Archive for ‘Other Databases’

6 July, 2015

More AWS + redis fun

by gorthx

Part 1.

1. I “upgraded” one of my smaller test clusters to a t2.medium, which has better specs than the m1.small it was on previously. It came up in a weird not-accessible state, and when I started troubleshooting it, I noticed backups weren’t configured. Turns out backup and restore is not supported on cache.t1.* and cache.t2.* instance types. Reference: (Update: duh, “t” stands for “testing”, as in “don’t use this in production.”)

2. We started getting OOM errors on one of our clusters, another m1.small. The dataset was only 900M, so I was a bit mystified. Apparently, when you configure redis to be persistent (ie you won’t lose your data if it restarts) (at least that’s the way it’s supposed to work, :koff: ) it can actually take up to twice the memory of the dataset.

Reference:, see bold text: “If you are using Redis in a very write-heavy application, while saving an RDB file on disk or rewriting the AOF log Redis may use up to 2 times the memory normally used.”

Familiarize yourself with these:

The bad news: INFO (at least on 2.6.13) doesn’t tell you the max memory configured. Nor is that available via describe-cache-cluster or describe-cache-parameters; you have to infer it from the instance class. Kind of a bummer!

Of course, another option is not to store data you like in an in-memory database, but that’s a discussion for another time.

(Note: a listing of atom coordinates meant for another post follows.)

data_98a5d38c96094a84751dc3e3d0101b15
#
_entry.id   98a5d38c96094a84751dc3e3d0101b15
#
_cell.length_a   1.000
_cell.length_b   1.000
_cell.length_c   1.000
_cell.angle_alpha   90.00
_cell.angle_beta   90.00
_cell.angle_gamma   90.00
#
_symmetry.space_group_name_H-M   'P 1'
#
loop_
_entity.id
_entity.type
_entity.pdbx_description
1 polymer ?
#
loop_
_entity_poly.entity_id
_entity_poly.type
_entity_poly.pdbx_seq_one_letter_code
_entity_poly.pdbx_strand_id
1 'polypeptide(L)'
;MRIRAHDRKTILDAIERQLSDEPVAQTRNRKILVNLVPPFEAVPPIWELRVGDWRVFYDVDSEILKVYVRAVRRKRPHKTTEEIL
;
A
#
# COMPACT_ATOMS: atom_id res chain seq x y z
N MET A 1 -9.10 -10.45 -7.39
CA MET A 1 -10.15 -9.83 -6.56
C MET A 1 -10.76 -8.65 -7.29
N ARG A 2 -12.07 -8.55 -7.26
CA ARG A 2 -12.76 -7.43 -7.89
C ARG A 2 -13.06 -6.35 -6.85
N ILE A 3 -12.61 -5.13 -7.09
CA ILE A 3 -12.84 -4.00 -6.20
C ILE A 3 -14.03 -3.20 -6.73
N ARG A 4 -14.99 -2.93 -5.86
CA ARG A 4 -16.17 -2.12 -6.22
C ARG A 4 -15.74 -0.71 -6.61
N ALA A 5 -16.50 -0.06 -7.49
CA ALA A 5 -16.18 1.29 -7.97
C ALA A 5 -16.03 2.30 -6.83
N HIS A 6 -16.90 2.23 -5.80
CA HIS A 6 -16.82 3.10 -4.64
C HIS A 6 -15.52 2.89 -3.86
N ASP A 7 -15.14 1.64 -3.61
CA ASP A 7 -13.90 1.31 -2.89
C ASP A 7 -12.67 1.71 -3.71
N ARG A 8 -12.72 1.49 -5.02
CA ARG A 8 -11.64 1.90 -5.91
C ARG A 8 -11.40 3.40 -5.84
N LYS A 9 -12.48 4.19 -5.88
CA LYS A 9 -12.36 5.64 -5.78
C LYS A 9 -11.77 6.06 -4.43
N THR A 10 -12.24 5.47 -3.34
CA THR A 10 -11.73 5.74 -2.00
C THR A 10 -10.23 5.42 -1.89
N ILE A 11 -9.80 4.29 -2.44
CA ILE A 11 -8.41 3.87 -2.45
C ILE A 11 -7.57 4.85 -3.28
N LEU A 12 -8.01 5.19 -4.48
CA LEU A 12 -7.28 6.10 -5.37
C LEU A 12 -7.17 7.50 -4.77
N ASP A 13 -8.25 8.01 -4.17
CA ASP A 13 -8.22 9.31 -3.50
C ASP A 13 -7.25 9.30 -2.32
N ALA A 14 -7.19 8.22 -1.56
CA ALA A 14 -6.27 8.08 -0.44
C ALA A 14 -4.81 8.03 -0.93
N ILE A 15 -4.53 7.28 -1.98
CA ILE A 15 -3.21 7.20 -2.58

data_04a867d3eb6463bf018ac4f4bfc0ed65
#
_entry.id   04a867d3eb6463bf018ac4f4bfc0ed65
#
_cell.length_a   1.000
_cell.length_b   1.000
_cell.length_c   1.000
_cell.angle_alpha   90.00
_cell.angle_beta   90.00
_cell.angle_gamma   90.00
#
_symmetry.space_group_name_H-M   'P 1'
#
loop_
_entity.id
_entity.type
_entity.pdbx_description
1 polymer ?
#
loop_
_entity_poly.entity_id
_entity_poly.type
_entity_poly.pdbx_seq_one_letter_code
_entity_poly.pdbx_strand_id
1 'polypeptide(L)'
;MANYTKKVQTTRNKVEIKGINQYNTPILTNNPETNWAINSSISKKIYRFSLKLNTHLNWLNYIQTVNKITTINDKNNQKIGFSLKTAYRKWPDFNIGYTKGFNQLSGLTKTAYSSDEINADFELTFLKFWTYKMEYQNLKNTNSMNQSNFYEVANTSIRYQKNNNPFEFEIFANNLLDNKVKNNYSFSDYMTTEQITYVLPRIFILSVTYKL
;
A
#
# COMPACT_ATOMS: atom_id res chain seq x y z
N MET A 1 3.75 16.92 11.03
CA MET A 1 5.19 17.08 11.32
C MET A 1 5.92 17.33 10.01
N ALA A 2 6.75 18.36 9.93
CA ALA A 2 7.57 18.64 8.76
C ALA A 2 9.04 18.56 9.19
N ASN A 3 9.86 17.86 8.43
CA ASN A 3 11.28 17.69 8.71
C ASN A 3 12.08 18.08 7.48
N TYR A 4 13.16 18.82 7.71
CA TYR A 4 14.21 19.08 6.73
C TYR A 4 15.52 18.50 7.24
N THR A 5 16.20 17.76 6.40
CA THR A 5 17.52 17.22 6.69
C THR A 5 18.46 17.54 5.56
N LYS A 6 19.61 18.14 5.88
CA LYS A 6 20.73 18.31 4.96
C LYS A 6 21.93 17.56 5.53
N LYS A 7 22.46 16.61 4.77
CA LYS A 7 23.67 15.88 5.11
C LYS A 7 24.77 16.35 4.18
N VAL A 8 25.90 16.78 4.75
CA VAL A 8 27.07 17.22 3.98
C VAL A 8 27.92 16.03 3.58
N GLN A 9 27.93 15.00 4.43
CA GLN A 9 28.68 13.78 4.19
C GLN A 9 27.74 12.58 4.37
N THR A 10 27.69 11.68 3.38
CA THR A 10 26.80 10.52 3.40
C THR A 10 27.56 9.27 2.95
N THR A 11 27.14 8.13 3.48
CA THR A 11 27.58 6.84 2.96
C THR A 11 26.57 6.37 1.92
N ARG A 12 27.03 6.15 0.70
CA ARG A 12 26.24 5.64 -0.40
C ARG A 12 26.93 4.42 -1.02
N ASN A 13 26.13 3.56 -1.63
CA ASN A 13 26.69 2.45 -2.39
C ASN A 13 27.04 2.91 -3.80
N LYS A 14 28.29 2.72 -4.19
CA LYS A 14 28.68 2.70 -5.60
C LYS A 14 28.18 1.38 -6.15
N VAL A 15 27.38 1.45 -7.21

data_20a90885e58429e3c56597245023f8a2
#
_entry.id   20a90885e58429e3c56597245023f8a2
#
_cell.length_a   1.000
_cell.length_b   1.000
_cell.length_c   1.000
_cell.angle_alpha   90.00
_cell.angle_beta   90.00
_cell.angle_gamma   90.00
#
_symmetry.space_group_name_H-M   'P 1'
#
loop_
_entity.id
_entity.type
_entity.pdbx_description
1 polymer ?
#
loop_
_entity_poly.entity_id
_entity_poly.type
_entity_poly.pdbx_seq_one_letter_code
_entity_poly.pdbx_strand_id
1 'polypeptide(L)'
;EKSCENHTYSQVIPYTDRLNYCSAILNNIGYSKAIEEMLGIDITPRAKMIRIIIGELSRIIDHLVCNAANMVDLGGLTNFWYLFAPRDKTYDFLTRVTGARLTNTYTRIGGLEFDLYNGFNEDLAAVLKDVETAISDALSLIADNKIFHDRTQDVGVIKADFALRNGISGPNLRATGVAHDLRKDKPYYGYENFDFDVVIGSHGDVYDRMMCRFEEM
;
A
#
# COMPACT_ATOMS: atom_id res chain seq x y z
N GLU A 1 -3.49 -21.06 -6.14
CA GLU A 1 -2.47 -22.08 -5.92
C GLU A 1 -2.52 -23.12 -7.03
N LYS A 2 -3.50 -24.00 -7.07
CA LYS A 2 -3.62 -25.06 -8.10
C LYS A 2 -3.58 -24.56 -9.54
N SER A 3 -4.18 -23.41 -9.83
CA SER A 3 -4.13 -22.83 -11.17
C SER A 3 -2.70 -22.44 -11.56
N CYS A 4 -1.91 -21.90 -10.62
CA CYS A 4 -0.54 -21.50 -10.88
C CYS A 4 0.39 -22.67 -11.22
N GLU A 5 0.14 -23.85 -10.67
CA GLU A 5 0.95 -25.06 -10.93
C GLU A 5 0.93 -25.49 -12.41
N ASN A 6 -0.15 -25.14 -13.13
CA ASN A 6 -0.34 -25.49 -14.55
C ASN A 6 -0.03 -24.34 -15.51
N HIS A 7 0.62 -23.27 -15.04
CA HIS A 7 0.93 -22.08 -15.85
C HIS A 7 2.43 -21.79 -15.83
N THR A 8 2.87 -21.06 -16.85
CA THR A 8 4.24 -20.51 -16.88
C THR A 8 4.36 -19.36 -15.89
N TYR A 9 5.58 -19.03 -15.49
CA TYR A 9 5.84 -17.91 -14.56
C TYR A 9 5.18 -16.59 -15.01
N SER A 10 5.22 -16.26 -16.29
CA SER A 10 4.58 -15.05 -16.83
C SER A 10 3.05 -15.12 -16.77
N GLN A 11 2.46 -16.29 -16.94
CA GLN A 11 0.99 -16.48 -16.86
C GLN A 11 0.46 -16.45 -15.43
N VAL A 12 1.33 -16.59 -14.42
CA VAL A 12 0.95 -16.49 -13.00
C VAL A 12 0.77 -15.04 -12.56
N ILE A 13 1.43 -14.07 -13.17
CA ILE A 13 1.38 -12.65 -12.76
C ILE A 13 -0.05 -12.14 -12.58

3. Taking a final snapshot for a cluster is now supported!
aws elasticache delete-cache-cluster \
–cache-cluster-id gabrielles-redis \
–final-snapshot-identifier gabrielles-redis-hinky-2015-07-01

29 December, 2014

Two Elasticache Redis Tips

by gorthx

This is all in the Amazon docs about Elasticache Redis. In case you don’t read them, or have inherited a system, and want to keep your data, allow me to share what I learned this week:

1. Make sure you have appendonly enabled1. It is not enabled by default. Turning this on writes all changes to your data to an external file (AOF, for ‘append only file’). Without this, your database only exists in memory. So guess what happens when your instance reboots2? Say bye-bye to your data and hello to restoring from a backup.

Which brings me to item #2:

2. You can’t restore to an existing instance, of course – you have to delete the instance first, then restore. However, deleting the instance also deletes all automated snapshots associated with that instance. This can be a bit surprising. (The ‘are you sure you want to delete this instance’ message does not includes this information.) What I’ve done to get around this is make a manual copy of the automated snapshot I want to restore, prior to deleting the instance. Manual snapshots will stick around until you delete them, regardless of the status of the instance. IME.

You also probably want to configure the Multi-AZ failover, now that it’s available. (

1 –
2 – Keep in mind that this is a managed service; you do not have control over whether it reboots or not.